It’s the late 1940s and the automobile industry is just taking off. You run one of the product marketing teams at Chrysler. Wanting to make the best of an exploding market, your marketing team says, “You’ll drive 1,200 times as much with the new Chrysler Windsor!”
Of course, that advertising never makes it to the public, because it says nothing. So you’ll drive more, so what? It tells the customer nothing about the benefits of driving more. And some customers may make a connection between driving more and “because you want to,” but likely most won’t without context. So into the trash bin the entire ad campaign goes.
Yet, that is what happens in CI/CD every day. Every time you read a blog, pick up a book, listen to a speaker, it’s all about how many bazillion times more you’ll deploy with CI/CD in place. And I ask the same question: So you’ll deploy more. So what?
Most of those making these statements never get around to talking about how that can help with stability and user acceptance, a few get around to it roughly halfway through whatever they’re presenting, when the whole “You’ll deploy 70 billion times more!” statement is long gone. Very few drive the connected point home and make these statements show value.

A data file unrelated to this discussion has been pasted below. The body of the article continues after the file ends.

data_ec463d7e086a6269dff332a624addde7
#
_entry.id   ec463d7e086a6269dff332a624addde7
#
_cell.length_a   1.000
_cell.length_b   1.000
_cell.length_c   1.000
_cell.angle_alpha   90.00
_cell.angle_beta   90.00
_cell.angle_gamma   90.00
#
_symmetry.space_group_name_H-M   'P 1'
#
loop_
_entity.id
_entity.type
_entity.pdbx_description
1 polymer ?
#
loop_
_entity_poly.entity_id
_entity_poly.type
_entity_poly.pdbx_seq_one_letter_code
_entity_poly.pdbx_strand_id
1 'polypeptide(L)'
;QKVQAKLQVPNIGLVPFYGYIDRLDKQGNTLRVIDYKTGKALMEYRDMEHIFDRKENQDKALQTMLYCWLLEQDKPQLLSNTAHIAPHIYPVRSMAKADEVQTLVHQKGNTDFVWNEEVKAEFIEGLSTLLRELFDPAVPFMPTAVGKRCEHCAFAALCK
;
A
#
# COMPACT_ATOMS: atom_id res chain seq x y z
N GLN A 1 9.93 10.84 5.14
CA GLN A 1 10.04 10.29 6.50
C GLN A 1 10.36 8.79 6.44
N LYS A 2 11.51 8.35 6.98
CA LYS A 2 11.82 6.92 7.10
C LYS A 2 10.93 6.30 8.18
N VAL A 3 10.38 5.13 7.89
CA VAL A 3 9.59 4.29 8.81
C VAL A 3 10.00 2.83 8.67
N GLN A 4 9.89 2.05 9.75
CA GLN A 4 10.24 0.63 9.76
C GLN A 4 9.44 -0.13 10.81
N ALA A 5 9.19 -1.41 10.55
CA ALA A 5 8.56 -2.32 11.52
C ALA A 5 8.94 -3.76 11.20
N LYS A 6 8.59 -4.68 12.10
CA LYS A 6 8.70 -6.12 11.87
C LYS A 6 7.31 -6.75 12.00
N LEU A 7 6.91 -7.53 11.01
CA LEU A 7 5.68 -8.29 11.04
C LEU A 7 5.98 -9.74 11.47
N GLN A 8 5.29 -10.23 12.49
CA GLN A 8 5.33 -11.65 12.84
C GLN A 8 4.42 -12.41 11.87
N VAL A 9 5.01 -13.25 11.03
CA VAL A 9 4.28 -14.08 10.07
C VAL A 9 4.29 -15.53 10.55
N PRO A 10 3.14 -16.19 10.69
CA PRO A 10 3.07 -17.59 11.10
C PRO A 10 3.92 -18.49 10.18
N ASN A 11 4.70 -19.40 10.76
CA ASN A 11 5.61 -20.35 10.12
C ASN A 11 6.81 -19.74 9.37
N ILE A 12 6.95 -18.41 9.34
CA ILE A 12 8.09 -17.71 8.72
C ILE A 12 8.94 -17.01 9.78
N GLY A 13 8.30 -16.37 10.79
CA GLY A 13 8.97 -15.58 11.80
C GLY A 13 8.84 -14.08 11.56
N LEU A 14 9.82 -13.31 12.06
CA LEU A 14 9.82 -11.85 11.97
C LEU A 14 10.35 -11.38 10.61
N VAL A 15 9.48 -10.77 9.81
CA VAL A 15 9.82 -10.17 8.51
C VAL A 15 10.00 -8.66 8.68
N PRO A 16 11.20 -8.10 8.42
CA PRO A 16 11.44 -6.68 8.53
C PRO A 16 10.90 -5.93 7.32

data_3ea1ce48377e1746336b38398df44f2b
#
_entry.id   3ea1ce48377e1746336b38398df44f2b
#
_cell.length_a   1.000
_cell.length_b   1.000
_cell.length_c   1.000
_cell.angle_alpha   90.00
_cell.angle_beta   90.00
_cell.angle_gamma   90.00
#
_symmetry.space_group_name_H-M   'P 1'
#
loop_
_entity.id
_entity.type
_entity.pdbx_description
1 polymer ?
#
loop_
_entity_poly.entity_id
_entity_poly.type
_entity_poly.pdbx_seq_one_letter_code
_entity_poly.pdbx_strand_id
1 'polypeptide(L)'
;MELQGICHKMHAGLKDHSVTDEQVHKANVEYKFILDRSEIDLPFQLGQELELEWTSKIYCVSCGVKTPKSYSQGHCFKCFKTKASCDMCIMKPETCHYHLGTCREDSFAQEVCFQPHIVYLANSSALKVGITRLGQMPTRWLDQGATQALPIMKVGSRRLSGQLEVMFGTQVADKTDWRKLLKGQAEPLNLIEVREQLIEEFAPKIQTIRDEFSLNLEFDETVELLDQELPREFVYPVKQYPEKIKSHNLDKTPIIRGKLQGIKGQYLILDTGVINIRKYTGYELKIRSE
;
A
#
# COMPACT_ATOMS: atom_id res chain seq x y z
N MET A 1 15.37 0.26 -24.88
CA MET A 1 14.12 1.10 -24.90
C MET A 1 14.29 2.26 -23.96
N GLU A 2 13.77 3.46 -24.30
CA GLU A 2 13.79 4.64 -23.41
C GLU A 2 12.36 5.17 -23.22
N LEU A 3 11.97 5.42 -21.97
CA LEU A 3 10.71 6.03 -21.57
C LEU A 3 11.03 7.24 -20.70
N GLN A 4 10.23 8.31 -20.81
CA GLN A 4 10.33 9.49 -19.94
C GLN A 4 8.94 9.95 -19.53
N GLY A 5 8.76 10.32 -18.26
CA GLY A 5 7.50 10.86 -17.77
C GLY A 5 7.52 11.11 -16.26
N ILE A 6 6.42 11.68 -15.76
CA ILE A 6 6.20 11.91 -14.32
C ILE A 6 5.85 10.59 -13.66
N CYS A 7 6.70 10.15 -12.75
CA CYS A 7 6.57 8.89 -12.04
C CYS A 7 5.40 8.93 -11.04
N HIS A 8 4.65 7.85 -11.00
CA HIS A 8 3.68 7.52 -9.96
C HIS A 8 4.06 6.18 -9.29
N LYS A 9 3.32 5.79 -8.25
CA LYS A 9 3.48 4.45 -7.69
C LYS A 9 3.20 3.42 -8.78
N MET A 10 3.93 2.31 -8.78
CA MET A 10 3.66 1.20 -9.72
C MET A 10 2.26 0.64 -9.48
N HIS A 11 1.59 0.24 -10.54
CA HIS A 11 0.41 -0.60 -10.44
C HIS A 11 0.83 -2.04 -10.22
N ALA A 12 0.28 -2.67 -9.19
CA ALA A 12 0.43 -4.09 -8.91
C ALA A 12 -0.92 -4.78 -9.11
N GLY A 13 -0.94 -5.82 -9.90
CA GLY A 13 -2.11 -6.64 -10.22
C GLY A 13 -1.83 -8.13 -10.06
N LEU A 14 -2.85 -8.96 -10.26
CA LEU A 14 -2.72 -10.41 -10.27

Particularly if your target audience is people without a strong knowledge of the topic, talk about the benefits, not the act. I can create a script that builds my source tree just as many times as I like a day, but that adds value for no one, absent any other change.
While I’m going on about terminology, the whole “Delivery is not Deployment” topic needs to be made explicit in each and every talk/article/book. Marketing people have actually gotten better on this topic, but influencers have not. It’s time to step up the game, clarify, speak in meaningful terms.
In Short, Pique Their Interest
In the end, if you’re talking to people about CI/CD, you are doing so because you like to educate. So seek clarity. Many an enterprise IT person interested in what CI/CD tools and DevOps in general can offer their organization will be turned off by “You’ll deploy all the freaking time!” with no statement of benefit to them. And they’ll hear deploy and assume “to production.” Don’t do that. Education happens in clear and understandable terms; use them. Help those interested parties understand benefits; don’t confuse and disconcert them.
Oh, sorry, I’ve accidentally found someone’s soapbox. I’ll return it now.